The Farewell (2019)

The Farewell poster.jpgDirector: Lulu Wang
Running Time: 100 Minutes
Rating: PG
Starring: Awkwafina, Tzi Ma, Diana Lin, Zhao Shuzhen, Lu Hong, Jiang Yongbo, Chen Han, Aoi Mizuhara, Li Xiang

During the opening moments, a piece of text centres on the screening, reading the films tagline; "Based on an Actual Lie". Writer and Director Lulu Wang has looked close to home for the inspiration to her next feature film, as the overall premise is directly based of something Wang's family did with their own grandmother. This leaves viewers with a heartfelt story that feels extremely personal and close to Wang's heart, but is also very open that it can resonate with anybody who watches it.

Upon finding out her beloved grandmother, Nai Nai (Zhao Shuzhen), has been given a terminal diagnosis, Billie (Awkwafina) returns to China to see her. But she struggles with the families decision, to keep Nai Nai in the dark about her own illness, as they've rapidly staged a wedding to cover up the families visit.

Such a premise may easily be dismissed as a novelty, or seem odd to western audiences, so thank goodness these cultural differences are so deftly handled. Lulu Wang takes the time to address how dissimilar America and China can be in handling the same topic, while being respectful of such things. As we're told, there's a saying in China which best sums up the families overall decision. When you have cancer, you die. It's the fear that kills you. The family want to make Nai Nai's last days as comfortable as possible, and whether or not audiences agree with the decision, a strong argument is made to help understand the families choice.

Of the family members, Billie offers the most resistance about the choice. The characters is a natural entry point for western audiences, as she's lived in America for most of her life, and feels more integrated with that culture than than of her ancestral home. She feels at a distance from her cultural home, and isolated in her own way, as she returns to see her extended family whom she hasn't seen in a long while. Up to now, Awkwafina has been known for more comedic roles, with a scene-stealing turn in Crazy Rich Asians being her most notable feature role yet. It's exciting to see her portray a role more rooted in drama, and do such a stellar job to boot. Awkwafina captures the conflicting emotions of Billie, as she's glad to be with her extended family, but struggling to come to terms with her beloved Nai Nai's illness. She serves as a strong emotional core for this film, and if there's any justice, the awards circuit won't forget about her.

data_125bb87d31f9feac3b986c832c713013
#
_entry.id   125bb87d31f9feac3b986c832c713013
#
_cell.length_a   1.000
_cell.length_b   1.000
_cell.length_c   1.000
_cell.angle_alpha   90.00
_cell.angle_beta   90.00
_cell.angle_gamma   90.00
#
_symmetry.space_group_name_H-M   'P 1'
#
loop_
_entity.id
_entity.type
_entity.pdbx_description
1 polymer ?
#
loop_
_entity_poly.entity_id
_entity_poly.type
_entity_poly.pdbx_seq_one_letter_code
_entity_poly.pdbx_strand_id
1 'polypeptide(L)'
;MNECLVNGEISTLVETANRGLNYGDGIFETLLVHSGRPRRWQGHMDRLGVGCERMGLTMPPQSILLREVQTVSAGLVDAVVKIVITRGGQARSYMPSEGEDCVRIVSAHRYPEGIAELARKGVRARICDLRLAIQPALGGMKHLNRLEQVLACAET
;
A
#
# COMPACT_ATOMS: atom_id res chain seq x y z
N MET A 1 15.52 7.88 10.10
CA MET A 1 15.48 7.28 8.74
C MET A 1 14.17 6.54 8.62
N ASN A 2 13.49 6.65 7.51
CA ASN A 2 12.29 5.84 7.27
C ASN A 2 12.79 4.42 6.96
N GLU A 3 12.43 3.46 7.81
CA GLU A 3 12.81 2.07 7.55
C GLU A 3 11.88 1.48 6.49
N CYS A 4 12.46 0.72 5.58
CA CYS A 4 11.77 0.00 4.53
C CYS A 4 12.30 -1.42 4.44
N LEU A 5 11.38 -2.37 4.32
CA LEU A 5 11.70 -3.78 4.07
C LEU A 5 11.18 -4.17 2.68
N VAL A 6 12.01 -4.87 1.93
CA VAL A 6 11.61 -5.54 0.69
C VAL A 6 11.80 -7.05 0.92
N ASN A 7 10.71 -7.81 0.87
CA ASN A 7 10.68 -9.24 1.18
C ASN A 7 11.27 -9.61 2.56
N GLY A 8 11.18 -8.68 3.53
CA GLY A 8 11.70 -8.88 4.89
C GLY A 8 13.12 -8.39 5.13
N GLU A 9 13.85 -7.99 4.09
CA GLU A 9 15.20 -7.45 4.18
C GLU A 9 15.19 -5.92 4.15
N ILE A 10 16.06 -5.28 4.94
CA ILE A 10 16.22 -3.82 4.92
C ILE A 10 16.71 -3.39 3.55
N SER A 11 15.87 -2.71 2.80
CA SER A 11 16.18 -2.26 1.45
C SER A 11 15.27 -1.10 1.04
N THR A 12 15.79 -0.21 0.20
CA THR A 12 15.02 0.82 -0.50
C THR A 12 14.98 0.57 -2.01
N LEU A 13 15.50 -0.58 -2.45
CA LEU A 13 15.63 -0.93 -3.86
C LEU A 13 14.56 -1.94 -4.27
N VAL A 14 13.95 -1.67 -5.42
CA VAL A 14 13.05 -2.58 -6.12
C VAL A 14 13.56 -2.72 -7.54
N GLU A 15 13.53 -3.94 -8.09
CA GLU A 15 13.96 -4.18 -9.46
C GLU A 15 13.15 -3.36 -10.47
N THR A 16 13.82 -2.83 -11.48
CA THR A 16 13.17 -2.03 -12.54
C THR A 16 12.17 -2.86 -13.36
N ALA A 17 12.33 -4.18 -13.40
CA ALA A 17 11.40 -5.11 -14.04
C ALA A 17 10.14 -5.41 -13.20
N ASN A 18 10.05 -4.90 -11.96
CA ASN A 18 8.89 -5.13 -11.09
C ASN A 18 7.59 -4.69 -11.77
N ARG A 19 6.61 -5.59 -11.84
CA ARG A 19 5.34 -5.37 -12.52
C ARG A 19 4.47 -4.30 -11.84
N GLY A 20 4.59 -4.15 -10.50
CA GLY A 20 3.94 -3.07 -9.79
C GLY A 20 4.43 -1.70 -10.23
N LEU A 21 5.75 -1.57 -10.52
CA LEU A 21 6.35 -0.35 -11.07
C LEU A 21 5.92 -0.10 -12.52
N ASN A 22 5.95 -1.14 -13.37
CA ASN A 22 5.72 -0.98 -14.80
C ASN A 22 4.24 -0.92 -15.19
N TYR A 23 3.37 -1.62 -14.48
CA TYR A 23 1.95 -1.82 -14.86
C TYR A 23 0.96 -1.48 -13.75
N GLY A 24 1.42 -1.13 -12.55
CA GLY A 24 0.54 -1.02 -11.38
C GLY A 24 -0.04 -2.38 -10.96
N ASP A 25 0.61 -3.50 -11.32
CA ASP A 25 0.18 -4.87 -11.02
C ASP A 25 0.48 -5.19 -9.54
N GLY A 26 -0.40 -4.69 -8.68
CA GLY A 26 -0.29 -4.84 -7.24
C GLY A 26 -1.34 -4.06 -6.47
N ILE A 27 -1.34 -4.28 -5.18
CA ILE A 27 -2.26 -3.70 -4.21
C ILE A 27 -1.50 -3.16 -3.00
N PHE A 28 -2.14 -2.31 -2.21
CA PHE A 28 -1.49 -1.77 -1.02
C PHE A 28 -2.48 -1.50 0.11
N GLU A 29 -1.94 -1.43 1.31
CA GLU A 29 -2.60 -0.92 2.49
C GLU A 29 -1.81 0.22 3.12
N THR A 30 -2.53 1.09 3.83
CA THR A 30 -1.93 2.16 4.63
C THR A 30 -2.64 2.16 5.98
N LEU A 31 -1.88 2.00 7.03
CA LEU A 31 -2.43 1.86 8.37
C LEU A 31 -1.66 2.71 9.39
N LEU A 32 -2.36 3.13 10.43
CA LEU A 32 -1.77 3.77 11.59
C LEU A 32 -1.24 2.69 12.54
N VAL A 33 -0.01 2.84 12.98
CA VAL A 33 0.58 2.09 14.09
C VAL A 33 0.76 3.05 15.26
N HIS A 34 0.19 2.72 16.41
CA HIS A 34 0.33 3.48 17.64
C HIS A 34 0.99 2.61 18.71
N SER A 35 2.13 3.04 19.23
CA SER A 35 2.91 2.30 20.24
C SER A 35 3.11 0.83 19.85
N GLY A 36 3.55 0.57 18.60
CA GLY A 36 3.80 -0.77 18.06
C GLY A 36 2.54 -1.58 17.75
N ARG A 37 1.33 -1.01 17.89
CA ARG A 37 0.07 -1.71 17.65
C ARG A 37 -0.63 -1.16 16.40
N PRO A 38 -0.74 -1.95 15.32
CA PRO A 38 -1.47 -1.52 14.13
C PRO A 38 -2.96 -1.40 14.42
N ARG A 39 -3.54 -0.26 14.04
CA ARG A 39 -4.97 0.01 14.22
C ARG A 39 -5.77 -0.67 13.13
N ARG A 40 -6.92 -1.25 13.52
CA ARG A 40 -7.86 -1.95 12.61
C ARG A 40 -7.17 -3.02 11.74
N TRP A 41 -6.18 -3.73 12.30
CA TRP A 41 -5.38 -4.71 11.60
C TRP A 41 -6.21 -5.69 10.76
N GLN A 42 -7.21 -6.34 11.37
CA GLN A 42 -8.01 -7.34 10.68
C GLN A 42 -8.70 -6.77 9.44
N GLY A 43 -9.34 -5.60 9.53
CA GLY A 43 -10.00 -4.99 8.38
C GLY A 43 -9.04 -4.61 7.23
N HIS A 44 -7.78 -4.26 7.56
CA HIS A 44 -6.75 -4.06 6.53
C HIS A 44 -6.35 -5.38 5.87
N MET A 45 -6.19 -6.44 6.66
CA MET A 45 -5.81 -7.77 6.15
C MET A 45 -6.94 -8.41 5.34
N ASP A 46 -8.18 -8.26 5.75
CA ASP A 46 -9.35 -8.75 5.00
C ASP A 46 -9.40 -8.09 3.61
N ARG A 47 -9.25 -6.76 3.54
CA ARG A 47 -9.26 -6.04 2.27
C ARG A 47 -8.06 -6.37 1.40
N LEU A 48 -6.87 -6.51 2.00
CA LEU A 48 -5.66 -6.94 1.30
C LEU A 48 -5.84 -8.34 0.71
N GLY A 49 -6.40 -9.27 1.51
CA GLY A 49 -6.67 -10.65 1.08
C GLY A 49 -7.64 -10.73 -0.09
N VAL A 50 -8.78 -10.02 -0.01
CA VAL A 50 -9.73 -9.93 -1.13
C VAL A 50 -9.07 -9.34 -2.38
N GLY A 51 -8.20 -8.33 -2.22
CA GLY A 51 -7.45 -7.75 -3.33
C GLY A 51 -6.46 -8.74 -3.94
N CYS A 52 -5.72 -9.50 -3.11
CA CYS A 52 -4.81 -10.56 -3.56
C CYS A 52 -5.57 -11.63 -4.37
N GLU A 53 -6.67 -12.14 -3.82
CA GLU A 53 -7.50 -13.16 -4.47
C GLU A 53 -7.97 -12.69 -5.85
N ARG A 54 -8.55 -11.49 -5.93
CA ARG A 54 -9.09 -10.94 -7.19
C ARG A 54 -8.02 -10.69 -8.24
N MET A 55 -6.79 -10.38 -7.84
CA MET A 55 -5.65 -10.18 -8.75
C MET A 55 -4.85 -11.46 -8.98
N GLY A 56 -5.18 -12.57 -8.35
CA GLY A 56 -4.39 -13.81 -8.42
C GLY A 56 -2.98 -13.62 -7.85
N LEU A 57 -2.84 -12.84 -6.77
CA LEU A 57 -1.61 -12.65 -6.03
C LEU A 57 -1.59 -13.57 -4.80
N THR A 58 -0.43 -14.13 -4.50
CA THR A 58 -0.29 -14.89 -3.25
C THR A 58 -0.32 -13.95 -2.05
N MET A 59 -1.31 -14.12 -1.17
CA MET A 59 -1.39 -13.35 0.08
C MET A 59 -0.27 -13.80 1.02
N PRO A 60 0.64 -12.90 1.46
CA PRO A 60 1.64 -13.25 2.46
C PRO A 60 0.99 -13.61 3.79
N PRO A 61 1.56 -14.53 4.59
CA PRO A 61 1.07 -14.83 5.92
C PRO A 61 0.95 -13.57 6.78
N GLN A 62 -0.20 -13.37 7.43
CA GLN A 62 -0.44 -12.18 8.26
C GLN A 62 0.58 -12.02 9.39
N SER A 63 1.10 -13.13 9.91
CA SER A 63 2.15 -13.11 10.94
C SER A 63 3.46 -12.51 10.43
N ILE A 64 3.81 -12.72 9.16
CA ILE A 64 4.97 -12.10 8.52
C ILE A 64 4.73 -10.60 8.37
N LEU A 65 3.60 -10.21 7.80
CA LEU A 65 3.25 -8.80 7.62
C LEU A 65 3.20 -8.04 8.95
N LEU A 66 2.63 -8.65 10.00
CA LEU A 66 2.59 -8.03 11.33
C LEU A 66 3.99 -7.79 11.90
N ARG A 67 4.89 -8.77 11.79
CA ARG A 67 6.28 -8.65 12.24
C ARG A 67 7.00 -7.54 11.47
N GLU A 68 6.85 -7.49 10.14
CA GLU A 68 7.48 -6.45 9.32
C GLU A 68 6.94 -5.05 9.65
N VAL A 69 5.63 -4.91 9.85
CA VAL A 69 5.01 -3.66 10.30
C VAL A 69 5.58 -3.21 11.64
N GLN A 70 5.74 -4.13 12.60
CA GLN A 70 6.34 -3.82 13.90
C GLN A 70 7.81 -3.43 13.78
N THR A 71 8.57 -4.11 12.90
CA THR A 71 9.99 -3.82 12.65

It isn't a one woman show, though, as the remaining cast are entirely deserving of such praise. They each depict their characters responses very well, ensuring that each member of the family feels completely real, and believable in their actions and feelings. They all wouldn't work as well without Zhao Shuzhen, whose makes her beloved Nai Nai feel like a vital member of the family, and one gets the feeling each member of the family will be a bit more lost without her in their lives. A special mention is deserved for Aoi Mizuhara, who gives an understated performance as the bride who goes along with everything, despite not understanding the language.

Considering how personal to her the story is, it makes sense that Lulu Wang seems to know how to deliver this film, inside and out. The more emotional moments work because we've gotten invested in the characters and their relationships, and just the right amount of emotion is delivered, without being excessively sweet. It's balanced so skilfully with the more humorous parts, as seen when Billie is learning exercise techniques from her Nai Nai, or the family visit the grave of their grandfather. Even when the scene is intent on delivering the laughs, the beating heart is always evident within, but there's also a complete confidence in just letting the scenes be touching, because the film has more than earned those moments.

A story about the lies we tell to those we love, The Farewell is a masterclass in both emotion and humour.